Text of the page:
Talking Points on Health Care #19: More Money Won’t Cure Nationalized Health Care

Supporters of single-payer government health care typically argue that long waits for medical care in countries with such systems can be blamed on those governments not spend enough on health care. However, an analysis of waiting times and health spending in the Canadian national health system found that increasing government health spending has virtually no effect on waiting times.1 Among the study’s findings:

* Increasing total, per capita government health spending had no net effect on overall waiting times in 9 of the 10 Canadian provinces.

* Provinces with more government health spending per capita do not experience shorter waiting times, nor do they obtain more procedures for their money. In fact, they get fewer major surgeries and total procedures.

* Spending more per capita on cancer chemotherapy, radiation therapy, and cardiovascular surgery actually resulted in longer waiting times for those procedures.

* Only increased per capita government spending on drugs actually reduced waiting times for patients. However, relative to other sectors (hospitals, doctors, nursing homes, etc.), prescription drugs receives a small share of both current (6%) and new (1%) Canadian government health spending.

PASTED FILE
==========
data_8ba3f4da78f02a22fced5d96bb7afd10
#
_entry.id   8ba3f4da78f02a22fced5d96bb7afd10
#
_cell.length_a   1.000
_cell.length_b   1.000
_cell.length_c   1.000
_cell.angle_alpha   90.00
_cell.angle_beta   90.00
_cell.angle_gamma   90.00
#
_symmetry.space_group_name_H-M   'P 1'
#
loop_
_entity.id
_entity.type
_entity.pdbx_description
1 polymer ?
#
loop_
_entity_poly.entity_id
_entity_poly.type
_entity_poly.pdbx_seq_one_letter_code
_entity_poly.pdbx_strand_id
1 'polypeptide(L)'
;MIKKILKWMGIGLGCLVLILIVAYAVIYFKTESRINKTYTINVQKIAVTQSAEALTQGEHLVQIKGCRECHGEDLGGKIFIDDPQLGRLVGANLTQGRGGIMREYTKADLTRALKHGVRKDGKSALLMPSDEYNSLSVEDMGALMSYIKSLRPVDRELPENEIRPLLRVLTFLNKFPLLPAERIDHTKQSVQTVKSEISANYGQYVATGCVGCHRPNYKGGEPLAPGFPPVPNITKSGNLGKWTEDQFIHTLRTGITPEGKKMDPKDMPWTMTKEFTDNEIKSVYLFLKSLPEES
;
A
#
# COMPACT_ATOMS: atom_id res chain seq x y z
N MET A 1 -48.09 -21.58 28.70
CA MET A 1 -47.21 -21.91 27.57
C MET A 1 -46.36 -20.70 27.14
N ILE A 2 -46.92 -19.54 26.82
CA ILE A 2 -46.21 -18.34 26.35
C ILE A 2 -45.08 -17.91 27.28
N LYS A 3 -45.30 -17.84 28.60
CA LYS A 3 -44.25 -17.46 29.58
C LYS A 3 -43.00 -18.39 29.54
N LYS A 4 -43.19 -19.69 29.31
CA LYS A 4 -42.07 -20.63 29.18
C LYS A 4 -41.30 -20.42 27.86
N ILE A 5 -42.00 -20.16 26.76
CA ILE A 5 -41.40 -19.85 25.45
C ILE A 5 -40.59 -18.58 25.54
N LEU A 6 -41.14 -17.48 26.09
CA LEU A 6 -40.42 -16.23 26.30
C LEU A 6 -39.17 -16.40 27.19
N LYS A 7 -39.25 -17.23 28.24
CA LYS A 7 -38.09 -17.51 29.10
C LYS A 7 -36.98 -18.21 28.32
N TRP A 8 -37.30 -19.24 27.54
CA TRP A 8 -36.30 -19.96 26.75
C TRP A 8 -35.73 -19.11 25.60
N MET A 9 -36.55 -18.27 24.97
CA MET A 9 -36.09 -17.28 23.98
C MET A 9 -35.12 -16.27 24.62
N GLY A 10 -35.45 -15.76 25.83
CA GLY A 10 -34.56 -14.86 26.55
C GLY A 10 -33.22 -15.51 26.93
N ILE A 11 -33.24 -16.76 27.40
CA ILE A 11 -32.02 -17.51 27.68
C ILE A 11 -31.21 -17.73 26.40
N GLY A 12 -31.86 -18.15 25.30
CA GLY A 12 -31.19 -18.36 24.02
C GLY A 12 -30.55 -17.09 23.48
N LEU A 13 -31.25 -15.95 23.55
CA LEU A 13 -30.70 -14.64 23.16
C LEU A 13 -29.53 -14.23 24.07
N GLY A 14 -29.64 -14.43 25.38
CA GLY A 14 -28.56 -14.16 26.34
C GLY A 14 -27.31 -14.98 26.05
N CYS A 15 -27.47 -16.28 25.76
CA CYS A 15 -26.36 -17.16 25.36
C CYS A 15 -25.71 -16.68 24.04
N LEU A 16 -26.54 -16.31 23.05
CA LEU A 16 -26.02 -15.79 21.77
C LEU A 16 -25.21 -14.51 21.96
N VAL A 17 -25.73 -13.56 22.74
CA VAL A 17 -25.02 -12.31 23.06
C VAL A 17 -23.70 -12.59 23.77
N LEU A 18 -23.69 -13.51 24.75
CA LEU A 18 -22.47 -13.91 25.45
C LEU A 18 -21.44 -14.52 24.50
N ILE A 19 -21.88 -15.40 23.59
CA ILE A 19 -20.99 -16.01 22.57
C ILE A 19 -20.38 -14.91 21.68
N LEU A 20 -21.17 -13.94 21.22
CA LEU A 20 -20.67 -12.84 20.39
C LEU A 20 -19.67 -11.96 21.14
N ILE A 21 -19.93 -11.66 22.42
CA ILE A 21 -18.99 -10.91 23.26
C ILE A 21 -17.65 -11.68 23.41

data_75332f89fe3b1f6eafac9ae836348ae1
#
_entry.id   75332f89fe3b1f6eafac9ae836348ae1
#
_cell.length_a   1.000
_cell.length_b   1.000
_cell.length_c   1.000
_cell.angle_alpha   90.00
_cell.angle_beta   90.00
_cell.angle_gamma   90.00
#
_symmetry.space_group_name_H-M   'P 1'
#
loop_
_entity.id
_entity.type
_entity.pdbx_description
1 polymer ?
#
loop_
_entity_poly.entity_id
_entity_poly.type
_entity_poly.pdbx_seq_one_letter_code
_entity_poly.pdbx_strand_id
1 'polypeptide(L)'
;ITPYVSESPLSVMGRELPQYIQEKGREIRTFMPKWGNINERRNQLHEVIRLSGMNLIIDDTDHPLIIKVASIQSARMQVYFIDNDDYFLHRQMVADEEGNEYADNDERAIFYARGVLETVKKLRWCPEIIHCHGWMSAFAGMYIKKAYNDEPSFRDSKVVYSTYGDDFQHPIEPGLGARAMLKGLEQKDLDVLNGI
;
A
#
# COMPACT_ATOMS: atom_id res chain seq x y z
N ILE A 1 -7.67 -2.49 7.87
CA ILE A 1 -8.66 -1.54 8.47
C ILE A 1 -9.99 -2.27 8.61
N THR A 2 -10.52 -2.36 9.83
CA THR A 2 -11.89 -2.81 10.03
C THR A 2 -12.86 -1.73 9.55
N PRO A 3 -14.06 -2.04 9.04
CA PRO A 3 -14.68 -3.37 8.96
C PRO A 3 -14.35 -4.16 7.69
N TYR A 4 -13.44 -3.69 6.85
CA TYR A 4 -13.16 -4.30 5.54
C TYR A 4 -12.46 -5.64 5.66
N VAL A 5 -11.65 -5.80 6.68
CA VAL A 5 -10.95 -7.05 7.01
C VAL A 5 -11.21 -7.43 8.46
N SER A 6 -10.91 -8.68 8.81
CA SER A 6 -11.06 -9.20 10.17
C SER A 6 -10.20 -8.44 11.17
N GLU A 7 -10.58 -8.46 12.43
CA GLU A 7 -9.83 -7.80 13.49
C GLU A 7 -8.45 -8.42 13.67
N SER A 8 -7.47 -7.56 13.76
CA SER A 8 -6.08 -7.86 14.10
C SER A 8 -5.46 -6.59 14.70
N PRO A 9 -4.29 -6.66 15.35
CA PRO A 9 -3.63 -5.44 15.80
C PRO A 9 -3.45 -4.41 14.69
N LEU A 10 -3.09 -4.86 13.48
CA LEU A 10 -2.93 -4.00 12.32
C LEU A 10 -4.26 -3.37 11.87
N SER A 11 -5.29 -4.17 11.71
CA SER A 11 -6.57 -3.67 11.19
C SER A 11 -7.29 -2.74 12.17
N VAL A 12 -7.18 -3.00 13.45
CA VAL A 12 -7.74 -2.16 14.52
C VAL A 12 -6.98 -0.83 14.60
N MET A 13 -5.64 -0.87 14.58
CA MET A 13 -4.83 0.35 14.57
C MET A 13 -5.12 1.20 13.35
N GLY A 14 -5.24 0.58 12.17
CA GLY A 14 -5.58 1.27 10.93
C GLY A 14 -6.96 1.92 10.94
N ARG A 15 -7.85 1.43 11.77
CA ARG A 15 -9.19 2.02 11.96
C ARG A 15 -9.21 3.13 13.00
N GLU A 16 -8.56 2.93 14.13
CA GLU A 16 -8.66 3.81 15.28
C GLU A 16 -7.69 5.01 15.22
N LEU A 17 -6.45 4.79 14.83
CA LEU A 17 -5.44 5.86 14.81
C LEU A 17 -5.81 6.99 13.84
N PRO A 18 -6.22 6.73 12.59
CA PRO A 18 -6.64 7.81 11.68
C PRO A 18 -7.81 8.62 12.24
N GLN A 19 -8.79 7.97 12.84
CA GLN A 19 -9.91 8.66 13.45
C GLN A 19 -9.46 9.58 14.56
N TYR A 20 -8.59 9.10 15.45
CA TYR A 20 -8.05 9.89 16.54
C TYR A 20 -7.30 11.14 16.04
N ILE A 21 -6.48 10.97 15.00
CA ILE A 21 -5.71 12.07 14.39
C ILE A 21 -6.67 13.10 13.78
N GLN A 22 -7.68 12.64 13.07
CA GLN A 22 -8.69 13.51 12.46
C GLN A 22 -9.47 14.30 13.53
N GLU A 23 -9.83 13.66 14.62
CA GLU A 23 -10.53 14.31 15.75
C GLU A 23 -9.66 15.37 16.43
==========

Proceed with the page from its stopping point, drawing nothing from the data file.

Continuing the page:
The implication is, “that increases in health spending are either consumed by wage and price increases or are for some reason being devoted to nonsurgical uses.” The real problem is that government health systems don’t provide the right incentives for health care providers to treat patients quickly and efficiently. Absent major reforms and privatization, no amount of government spending will eliminate medical care waiting lists in a national health system. Indeed, Canada already spends more on health care than all but three countries in the world.2

Until such reforms, Canadians will still be able to joke that, “Thanks to our universal health care system, we are all entitled to wait in pain together for treatment.”


1 Zelder, Martin, “Spend More, Wait Less? The Myth of Underfunded Medicare in Canada,” The Freaser Institute, Vancouver, September 2000. This paper can be found at:

2 Canada spends 9.3% of GDP on health care, the same as France and less than only the U.S. (12.4%), Switzerland (10.4%), and Germany (10.3%). Organization for Economic Cooperation and Development, OECD Health Data 2001 Table 10: Total expenditure on health, %GDP, OECD, Paris. The table can be found at:,,EN-statistics-12-nodirectorate-no-no–12,00.html

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